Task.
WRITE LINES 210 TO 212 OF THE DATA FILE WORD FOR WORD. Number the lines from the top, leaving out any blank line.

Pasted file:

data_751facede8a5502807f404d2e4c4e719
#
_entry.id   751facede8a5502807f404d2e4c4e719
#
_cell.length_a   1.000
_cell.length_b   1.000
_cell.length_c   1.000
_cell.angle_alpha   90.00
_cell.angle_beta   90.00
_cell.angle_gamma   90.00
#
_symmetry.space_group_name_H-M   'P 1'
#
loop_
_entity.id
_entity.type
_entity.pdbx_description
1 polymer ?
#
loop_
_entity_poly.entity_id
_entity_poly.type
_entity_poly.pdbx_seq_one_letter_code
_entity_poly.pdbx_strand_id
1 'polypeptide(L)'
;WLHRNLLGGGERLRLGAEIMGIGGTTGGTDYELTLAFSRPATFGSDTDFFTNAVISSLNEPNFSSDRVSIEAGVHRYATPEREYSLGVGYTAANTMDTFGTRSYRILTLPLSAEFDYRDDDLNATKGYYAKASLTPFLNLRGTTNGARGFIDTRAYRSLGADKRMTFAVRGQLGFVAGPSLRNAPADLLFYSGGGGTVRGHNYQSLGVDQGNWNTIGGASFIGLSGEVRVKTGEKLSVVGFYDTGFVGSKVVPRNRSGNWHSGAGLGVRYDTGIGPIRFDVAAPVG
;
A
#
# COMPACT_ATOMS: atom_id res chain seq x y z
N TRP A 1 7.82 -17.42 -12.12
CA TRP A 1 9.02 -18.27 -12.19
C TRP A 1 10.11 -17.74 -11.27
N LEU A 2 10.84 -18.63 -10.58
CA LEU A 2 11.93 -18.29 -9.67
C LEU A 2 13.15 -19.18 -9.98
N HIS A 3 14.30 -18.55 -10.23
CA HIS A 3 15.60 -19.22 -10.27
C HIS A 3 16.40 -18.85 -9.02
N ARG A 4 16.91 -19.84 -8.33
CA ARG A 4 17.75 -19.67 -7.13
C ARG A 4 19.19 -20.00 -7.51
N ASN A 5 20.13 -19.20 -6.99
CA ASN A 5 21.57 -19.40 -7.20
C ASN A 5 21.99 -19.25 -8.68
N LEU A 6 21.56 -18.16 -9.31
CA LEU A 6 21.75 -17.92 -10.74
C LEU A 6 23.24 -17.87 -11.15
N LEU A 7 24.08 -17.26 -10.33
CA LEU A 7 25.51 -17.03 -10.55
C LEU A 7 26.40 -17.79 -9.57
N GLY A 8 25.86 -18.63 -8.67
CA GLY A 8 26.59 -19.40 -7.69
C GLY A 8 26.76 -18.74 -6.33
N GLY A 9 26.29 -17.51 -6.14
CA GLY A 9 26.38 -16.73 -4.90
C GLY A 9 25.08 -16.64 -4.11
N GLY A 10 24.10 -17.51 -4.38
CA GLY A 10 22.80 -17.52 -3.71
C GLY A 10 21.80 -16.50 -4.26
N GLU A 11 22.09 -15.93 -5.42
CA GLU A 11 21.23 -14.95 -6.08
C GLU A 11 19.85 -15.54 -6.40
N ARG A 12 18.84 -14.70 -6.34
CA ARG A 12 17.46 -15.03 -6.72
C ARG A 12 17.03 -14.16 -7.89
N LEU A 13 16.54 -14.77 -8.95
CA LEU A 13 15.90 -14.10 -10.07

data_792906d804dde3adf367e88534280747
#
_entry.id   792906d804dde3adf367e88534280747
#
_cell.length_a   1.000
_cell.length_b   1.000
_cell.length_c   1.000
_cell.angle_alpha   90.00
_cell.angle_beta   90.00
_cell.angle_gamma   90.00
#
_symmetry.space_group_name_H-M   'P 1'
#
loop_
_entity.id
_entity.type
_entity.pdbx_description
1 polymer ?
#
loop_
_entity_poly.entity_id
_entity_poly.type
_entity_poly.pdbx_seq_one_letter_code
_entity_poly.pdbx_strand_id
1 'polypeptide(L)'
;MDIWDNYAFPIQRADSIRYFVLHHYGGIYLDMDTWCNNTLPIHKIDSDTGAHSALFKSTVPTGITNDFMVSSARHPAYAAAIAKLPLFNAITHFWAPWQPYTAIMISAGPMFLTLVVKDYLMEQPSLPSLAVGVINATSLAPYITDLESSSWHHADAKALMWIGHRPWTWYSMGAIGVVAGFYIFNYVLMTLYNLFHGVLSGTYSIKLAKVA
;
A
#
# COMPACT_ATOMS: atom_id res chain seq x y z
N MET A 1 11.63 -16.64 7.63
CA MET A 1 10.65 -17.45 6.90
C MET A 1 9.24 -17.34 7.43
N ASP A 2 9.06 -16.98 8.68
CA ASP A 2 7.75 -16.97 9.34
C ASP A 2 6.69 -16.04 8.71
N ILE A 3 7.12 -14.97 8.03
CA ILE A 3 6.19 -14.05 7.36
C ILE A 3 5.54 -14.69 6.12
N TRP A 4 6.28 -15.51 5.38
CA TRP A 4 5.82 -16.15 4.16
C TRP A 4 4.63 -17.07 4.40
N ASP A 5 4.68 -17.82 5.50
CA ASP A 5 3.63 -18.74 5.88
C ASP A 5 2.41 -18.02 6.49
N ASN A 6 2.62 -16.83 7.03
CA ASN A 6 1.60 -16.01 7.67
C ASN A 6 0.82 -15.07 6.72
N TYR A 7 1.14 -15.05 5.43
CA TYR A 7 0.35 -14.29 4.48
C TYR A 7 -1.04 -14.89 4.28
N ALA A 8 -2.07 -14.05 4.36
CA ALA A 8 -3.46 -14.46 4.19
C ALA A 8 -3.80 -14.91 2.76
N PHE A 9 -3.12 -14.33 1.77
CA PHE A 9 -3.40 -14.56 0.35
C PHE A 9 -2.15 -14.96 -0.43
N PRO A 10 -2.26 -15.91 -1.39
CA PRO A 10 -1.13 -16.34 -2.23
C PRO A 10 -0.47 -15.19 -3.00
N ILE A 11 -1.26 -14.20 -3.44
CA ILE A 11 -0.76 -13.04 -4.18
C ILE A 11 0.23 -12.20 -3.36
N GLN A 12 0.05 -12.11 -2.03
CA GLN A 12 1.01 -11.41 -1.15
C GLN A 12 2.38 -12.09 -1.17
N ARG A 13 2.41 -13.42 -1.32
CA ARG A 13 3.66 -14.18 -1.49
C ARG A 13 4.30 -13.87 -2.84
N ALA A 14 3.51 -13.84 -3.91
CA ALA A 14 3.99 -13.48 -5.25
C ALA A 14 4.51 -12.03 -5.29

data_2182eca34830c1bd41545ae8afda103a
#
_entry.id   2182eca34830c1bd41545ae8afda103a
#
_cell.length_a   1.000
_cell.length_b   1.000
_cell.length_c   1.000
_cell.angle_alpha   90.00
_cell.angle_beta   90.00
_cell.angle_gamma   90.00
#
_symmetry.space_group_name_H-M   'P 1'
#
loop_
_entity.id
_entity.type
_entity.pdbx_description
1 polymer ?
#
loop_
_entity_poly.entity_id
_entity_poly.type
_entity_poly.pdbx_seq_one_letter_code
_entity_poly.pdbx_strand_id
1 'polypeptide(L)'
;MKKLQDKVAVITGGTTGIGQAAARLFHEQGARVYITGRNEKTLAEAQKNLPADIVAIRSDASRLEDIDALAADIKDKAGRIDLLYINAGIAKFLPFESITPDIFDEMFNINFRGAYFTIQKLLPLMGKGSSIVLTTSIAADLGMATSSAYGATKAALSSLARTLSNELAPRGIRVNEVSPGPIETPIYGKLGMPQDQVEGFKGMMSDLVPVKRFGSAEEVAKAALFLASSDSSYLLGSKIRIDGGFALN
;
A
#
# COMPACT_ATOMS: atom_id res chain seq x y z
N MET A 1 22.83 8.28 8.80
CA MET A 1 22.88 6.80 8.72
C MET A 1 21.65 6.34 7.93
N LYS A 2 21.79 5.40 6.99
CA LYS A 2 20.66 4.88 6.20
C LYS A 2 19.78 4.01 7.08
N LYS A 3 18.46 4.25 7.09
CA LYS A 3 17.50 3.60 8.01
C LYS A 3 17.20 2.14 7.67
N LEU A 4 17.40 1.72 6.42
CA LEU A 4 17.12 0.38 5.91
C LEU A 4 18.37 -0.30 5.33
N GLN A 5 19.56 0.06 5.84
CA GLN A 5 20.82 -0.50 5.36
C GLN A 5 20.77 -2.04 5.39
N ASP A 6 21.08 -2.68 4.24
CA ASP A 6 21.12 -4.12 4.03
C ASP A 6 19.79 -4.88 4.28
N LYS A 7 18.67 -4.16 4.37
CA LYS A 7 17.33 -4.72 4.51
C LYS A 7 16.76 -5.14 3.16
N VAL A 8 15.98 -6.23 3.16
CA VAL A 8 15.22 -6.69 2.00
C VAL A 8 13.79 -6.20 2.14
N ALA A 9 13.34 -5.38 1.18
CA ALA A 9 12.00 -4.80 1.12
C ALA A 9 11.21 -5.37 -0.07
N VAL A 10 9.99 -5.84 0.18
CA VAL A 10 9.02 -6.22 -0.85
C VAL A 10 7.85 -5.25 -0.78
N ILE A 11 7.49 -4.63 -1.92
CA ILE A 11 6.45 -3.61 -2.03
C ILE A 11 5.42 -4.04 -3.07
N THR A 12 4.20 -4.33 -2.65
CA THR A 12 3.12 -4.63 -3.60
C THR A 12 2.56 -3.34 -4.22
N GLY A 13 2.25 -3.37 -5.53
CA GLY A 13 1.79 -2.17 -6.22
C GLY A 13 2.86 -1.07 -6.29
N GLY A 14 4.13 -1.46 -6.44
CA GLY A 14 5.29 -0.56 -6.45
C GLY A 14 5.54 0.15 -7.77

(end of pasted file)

N GLY A 14 4.13 -1.46 -6.44
CA GLY A 14 5.29 -0.56 -6.45
C GLY A 14 5.54 0.15 -7.77